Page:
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J Cardiovasc Transl Res. 2011 Apr;4(2):131-7. doi: 10.1007/s12265-010-9250-2. Epub 2011 Jan 5.

Nuclear reprogramming strategy modulates differentiation potential of induced pluripotent stem cells.

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  • 1Division of Cardiovascular Diseases, Department of Medicine, Marriott Heart Disease Research Program, Mayo Clinic, 200 First Street SW, Rochester, MN 55905, USA.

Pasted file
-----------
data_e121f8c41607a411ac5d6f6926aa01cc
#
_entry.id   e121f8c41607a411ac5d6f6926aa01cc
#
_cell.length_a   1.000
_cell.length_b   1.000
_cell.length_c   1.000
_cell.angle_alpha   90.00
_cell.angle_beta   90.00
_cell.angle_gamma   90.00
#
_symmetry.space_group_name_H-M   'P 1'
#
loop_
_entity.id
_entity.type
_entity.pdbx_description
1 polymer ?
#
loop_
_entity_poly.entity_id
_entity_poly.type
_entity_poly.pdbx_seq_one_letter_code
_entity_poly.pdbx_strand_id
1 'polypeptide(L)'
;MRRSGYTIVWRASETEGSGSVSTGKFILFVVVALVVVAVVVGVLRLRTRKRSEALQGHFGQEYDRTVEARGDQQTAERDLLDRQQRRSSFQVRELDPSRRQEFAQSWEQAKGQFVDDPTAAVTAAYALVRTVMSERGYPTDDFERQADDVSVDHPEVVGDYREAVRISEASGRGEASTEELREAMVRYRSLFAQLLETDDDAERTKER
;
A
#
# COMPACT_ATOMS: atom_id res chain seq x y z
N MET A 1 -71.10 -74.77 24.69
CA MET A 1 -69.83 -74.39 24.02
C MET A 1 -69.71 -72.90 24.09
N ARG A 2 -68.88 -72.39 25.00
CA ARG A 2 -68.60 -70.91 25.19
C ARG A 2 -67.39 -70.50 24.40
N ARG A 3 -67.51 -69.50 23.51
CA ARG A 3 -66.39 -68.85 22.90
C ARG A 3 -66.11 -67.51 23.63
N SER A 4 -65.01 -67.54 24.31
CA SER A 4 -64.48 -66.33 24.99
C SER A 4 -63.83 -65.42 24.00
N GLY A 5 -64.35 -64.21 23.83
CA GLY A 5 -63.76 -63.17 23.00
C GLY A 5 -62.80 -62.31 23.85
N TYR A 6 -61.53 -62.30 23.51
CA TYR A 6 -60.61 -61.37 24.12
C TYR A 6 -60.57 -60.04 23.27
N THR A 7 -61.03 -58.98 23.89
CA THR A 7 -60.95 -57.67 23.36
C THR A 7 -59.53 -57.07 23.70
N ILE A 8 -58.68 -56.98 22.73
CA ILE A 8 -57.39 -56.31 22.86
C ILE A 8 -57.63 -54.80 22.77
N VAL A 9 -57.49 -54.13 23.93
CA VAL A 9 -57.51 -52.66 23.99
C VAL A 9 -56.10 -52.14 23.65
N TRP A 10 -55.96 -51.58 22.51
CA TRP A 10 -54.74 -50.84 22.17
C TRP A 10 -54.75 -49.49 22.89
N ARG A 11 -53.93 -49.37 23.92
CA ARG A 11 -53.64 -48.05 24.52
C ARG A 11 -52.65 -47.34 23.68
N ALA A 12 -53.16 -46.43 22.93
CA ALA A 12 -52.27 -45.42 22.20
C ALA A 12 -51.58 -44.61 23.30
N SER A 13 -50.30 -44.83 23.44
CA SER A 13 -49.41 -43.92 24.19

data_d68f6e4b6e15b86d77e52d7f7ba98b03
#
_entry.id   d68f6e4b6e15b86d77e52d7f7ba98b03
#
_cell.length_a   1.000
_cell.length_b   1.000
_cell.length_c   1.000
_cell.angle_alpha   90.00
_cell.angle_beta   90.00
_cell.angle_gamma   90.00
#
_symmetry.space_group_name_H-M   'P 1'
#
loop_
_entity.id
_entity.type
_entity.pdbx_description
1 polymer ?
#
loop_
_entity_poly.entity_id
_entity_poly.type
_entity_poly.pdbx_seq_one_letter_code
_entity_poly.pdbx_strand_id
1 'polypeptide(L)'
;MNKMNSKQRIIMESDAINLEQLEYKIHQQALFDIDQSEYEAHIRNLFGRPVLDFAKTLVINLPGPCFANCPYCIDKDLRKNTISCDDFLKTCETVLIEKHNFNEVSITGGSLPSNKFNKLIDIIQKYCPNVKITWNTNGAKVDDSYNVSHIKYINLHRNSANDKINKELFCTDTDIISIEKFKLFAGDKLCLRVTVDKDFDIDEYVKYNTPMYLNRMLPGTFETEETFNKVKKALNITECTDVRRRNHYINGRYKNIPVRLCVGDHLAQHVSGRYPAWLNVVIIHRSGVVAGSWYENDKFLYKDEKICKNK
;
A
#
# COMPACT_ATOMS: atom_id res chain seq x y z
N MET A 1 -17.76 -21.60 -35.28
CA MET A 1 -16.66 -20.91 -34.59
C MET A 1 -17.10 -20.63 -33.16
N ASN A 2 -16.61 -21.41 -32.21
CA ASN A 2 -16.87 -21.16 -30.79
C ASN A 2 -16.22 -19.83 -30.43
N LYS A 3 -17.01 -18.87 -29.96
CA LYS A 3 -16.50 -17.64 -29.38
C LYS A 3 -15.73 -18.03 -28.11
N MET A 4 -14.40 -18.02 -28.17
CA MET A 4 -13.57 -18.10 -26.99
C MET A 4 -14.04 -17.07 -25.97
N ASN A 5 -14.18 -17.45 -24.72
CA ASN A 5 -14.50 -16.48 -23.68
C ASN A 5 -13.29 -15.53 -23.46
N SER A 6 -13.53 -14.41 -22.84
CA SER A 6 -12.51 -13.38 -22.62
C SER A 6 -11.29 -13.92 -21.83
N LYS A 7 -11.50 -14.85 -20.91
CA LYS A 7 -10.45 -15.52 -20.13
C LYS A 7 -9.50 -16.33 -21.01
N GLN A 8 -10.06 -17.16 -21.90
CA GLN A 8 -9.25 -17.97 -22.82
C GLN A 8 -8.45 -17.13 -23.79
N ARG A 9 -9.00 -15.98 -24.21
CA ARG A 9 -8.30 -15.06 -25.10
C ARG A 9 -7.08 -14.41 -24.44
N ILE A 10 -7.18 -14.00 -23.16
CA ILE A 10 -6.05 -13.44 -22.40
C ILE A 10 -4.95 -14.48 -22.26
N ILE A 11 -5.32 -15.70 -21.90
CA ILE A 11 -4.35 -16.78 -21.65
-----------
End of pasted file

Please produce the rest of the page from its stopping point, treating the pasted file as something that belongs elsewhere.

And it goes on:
Bioengineered by ectopic expression of stemness factors, induced pluripotent stem (iPS) cells demonstrate embryonic stem cell-like properties and offer a unique platform for derivation of autologous pluripotent cells from somatic tissue sources. In the process of nuclear reprogramming, somatic tissues are converted to a pluripotent ground state, thus unlocking an unlimited potential to expand progenitor pools. Molecular dissection of nuclear reprogramming suggests that a residual memory derived from the original parental source, along with the remnants of the reprogramming process itself, leads to a biased potential of the bioengineered progeny to differentiate into target tissues such as cardiac cytotypes. In this way, iPS cells that fulfill pluripotency criteria may display heterogeneous profiles for lineage specification. Small molecule-based strategies have been identified that modulate the epigenetic state of reprogrammed cells and are optimized to erase the residual memory and homogenize the differentiation potential of iPS cells derived from distinct backgrounds. Here, we describe the salient components of the reprogramming process and their effect on the downstream differentiation capacity of the iPS populations in the context of cardiovascular regenerative applications.

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